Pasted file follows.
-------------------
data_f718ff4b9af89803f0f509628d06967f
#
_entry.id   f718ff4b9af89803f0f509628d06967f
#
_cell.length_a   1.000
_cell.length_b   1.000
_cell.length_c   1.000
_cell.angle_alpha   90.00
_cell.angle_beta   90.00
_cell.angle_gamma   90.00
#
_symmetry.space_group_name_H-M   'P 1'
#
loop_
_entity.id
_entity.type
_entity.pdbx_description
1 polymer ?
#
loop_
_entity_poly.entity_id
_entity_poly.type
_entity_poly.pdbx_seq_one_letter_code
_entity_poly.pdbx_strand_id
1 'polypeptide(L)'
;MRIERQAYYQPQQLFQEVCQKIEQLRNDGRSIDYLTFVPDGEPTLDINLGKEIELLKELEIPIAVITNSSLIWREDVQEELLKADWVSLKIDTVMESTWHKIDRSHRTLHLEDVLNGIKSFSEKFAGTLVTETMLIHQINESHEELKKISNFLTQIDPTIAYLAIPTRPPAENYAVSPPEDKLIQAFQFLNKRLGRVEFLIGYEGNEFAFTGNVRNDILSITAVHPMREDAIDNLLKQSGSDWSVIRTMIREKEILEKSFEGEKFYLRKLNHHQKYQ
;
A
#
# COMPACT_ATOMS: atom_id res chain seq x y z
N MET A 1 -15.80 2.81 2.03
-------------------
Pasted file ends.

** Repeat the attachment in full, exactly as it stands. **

data_f718ff4b9af89803f0f509628d06967f
#
_entry.id   f718ff4b9af89803f0f509628d06967f
#
_cell.length_a   1.000
_cell.length_b   1.000
_cell.length_c   1.000
_cell.angle_alpha   90.00
_cell.angle_beta   90.00
_cell.angle_gamma   90.00
#
_symmetry.space_group_name_H-M   'P 1'
#
loop_
_entity.id
_entity.type
_entity.pdbx_description
1 polymer ?
#
loop_
_entity_poly.entity_id
_entity_poly.type
_entity_poly.pdbx_seq_one_letter_code
_entity_poly.pdbx_strand_id
1 'polypeptide(L)'
;MRIERQAYYQPQQLFQEVCQKIEQLRNDGRSIDYLTFVPDGEPTLDINLGKEIELLKELEIPIAVITNSSLIWREDVQEELLKADWVSLKIDTVMESTWHKIDRSHRTLHLEDVLNGIKSFSEKFAGTLVTETMLIHQINESHEELKKISNFLTQIDPTIAYLAIPTRPPAENYAVSPPEDKLIQAFQFLNKRLGRVEFLIGYEGNEFAFTGNVRNDILSITAVHPMREDAIDNLLKQSGSDWSVIRTMIREKEILEKSFEGEKFYLRKLNHHQKYQ
;
A
#
# COMPACT_ATOMS: atom_id res chain seq x y z
N MET A 1 -15.80 2.81 2.03